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How to Make Penalty-Free IRA Withdrawals

Knowing the exceptions to the 10 percent tax rule could save you serious money

By Bill Bischoff and MarketWatch

In this still-struggling economy, you may need to take an early IRA withdrawal to gain some needed cash. By early withdrawal, I mean one that occurs before you’ve reached age 59 1/2. Needless to say, there are tax implications, including the possibility of getting socked with the 10 percent premature withdrawal penalty tax. But you may be able to avoid that tax, if you qualify for one of the exceptions.

 

The Penalty Can Often Be Avoided

 

In most cases, all or part of any withdrawal from a traditional IRA will count as taxable income. The taxable percentage depends on whether you’ve made any nondeductible traditional IRA contributions over the years. If you have, each withdrawal consists of a proportionate amount of your total nondeductible contributions (to however many IRAs you own), and that part is tax-free.

(MORE: To Tap Your Ira or Not)

The proportionate part of each withdrawal that consists of deductible contributions and accumulated earnings (from all your traditional IRAs) is taxable. If you’ve never made any nondeductible contributions, 100 percent of any traditional IRA withdrawal will be taxable.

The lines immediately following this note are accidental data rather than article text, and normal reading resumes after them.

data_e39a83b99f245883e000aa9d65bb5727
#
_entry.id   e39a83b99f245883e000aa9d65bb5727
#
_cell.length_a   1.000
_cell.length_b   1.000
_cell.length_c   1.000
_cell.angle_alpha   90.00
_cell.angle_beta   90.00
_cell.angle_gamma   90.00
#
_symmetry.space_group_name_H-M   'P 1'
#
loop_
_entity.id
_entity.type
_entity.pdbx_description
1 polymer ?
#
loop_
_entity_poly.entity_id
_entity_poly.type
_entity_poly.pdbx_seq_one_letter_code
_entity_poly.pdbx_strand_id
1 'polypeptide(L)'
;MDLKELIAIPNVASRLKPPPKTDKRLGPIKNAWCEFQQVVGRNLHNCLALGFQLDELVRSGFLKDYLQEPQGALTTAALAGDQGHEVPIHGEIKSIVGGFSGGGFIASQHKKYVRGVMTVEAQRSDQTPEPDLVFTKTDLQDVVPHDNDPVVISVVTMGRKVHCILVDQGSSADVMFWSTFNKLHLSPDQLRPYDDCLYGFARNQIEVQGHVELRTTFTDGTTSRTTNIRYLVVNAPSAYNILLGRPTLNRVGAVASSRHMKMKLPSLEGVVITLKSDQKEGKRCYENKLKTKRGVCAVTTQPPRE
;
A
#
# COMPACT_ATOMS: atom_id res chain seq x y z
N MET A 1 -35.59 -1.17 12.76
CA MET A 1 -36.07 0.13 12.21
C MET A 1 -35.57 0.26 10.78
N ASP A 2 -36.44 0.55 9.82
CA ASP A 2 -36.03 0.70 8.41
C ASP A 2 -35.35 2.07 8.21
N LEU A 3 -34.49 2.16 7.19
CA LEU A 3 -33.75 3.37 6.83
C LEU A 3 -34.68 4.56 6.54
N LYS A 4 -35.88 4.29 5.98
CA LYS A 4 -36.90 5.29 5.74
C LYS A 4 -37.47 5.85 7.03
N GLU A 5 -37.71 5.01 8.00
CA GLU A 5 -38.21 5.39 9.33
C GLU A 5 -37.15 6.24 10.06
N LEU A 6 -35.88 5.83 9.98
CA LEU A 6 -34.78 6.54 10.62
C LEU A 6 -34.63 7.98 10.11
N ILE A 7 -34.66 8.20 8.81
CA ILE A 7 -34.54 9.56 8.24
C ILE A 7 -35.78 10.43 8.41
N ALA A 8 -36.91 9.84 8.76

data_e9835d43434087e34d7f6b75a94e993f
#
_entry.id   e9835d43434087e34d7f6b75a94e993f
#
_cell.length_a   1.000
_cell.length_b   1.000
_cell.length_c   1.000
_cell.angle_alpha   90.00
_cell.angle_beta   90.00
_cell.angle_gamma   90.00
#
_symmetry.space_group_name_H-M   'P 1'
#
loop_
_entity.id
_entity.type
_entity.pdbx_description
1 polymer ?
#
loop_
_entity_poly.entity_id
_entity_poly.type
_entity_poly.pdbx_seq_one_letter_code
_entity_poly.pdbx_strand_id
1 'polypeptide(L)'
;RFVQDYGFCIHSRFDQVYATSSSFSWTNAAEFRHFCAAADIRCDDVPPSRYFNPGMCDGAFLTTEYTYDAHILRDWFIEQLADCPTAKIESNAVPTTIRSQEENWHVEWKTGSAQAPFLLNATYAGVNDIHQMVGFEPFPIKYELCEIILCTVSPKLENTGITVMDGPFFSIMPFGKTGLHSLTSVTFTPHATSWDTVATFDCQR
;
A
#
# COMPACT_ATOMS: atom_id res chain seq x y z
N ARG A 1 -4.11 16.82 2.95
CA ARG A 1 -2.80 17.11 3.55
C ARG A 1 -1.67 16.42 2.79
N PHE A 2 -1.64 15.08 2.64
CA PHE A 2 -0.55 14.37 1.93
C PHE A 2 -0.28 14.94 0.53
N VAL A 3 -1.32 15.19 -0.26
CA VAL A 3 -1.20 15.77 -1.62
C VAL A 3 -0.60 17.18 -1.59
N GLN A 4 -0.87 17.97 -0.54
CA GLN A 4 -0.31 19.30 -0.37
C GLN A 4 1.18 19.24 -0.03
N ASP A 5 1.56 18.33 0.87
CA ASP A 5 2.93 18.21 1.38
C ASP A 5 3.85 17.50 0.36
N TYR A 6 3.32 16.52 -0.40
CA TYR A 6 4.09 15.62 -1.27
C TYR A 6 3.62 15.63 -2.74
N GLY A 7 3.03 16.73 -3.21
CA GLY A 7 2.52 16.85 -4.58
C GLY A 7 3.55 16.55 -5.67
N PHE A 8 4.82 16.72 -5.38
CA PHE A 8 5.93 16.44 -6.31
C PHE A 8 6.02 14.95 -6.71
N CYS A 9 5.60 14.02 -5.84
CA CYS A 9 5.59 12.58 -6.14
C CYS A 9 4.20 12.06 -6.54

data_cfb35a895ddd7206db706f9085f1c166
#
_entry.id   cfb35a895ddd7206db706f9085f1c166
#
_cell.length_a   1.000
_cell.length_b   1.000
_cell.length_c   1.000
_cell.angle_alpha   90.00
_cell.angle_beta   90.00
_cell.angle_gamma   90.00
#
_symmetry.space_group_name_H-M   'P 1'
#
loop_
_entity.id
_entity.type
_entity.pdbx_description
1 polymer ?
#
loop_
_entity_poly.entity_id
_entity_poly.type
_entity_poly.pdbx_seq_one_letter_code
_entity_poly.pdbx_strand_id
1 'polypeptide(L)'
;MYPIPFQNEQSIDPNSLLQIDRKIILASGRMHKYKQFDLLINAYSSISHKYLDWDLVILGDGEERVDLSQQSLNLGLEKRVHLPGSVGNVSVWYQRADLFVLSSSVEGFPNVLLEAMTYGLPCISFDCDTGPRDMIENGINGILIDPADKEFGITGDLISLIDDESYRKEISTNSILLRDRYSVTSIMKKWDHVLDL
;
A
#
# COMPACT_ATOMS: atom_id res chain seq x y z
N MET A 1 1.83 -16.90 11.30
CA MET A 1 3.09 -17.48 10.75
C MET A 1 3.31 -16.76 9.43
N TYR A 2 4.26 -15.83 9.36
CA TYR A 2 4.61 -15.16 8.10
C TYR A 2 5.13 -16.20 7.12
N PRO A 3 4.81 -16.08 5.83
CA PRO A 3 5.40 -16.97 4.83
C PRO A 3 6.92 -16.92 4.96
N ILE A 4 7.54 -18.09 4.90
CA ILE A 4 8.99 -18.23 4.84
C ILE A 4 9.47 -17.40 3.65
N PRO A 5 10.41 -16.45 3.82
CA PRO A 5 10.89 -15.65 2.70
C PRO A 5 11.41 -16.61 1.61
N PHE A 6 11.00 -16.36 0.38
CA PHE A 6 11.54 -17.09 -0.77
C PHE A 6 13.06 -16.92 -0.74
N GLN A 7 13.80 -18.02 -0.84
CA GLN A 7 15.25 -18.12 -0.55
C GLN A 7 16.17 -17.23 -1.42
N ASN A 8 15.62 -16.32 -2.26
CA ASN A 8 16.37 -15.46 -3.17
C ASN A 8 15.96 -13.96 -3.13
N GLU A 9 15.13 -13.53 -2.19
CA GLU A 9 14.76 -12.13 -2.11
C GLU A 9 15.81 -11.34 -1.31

While it may be impossible to avoid triggering some taxable income by taking an early withdrawal, you might be able to avoid the 10 percent penalty tax by taking advantage of several exceptions. Here’s a list of them, along with brief explanations:

 

Substantially Equal Periodic Payments (SEPPs)

 

SEPPs are annuity-like IRA withdrawals that you must take at least annually. There are three methods for calculating them. One is relatively simple; the other two are complicated. The amount of the penalty-free SEPP that you can take each year can vary by thousands, depending on which method you choose.

 

You must continue taking SEPPs from the annuitized account for at least five years or until age 59 1/2, whichever comes later. If you don’t stick with the program, the taxable portion of all pre-age-59 1/2 withdrawals from the annuitized account can be hit with the 10 percent penalty tax. Ditto if you take more or less than the annual SEPP amount from the annuitized account. That’s why I recommend seeking advice from a tax pro before embarking on a SEPP program that would involve substantial dollars.

(MORE: 6 Investment Mistakes That Can Ruin Retirement)

 

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Withdrawals to Cover Medical Expenses

 

If you pay medical expenses that exceed 10 percent of your adjusted gross income (AGI) for the year, you can take penalty-free early IRA withdrawals up to the excess amount. (AGI is the number at the bottom of page 1 of your Form 1040; it includes all your taxable income items and is reduced by certain deductions such as alimony paid to an ex-spouse and moving expenses.)

 

Withdrawals for Education Expenses

 

 

Withdrawals to Pay Health Premiums While Unemployed

 

Bill Bischoff Read More
MarketWatch
By MarketWatch 
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